Statement on the Council negotiations about the Waste Framework Directive

by | Apr 23, 2024 | News, Press Releases

RREUSE welcomes the recognition of social enterprises’ role in driving forward the circularity of textiles, expressed by numerous EU ministers during the latest Environmental Council of March 25. Amidst discussions in the Working Party on the Environment to examine a new compromise developed by the Belgian Presidency on the Waste Framework Directive, we highlight two critical concerns from the perspective of social enterprises:


Lack of inclusive governance framework

Setting up a robust and inclusive governance framework within the governance of Extended Producer Responsibility (EPR) schemes is a prerequisite for the future system to work well, and in line with the waste hierarchy. A recent white paper by researchers from Utrecht University explains how involving all circular value chain stakeholders in decision-making mechanisms, including social economy actors and municipalities, would counter monopolistic behaviour by producers who tend to focus exclusively on recycling. This would therefore be conducive to increase the environmental performance of EPR schemes by driving up reuse rates. According to available information the Council has not addressed this aspect of the future EPR schemes.

→ RREUSE recommends introducing a clear provision in Art. 22a, paragraph 3 to ensure that all relevant stakeholders are fully involved in the decision-making mechanisms of EPR schemes, in line with the European Parliament’s Report.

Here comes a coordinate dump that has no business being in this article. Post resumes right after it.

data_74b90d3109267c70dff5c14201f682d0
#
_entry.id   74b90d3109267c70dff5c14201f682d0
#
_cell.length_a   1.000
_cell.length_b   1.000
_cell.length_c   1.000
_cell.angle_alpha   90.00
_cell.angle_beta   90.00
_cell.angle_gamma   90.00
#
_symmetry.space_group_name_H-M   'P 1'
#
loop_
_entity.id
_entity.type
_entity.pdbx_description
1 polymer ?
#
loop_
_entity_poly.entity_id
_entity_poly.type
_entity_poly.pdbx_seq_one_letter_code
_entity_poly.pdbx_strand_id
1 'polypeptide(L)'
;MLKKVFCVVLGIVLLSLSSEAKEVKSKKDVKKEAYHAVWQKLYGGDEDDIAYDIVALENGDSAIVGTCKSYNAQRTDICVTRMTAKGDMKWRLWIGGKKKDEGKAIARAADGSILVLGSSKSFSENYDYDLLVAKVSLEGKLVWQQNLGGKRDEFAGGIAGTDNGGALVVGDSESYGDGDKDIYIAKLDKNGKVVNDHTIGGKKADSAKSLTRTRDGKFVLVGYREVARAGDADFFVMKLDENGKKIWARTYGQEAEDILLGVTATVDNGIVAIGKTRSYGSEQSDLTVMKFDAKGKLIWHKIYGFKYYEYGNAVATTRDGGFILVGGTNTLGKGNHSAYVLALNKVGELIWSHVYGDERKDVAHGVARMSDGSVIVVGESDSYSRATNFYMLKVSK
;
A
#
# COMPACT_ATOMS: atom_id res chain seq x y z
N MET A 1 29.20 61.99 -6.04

Cost-coverage for social reuse operators

Proposals to impose EPR fees on social economy actors engaged in textile reuse are deeply concerning. Such measures would run counter to the environmental objectives at the basis of the whole concept of Extended Producer Responsibility. Requiring social reuse operators to contribute to the EPR scheme would be a major distortion of the polluter pays principles. Instead of being financially supported for the costs that they incur in carrying out their reuse activities, reuse operators would be forced to pay a contribution for clothes they did not produce themselves. Paradoxically this would mean that reuse operators would be required to pay for the overproduction generated by fast fashion brands. Furthermore, introducing a similar proposal without a proper impact assessment also raises major concerns due to the risk of unintended effects.

→ RREUSE strongly recommends rejecting the idea that social reuse operators should be subject to the payment of  EPR fees. The proposed amendment to Art. 22a, paragraph 6, should be deleted. The Council should revert to the Commission’s original proposal.


We welcome the swift progress made in the negotiations and urges the representatives from the Member States to translate the Ministers’ resounding support for waste hierarchy and the role of social enterprises in textile EPRs into the Council’s General Approach on the Waste Framework Directive,” said Edoardo Bodo, Environment Policy Officer at RREUSE.

For media inquiries, please contact: Edoardo Bodo, Environment Policy Officer,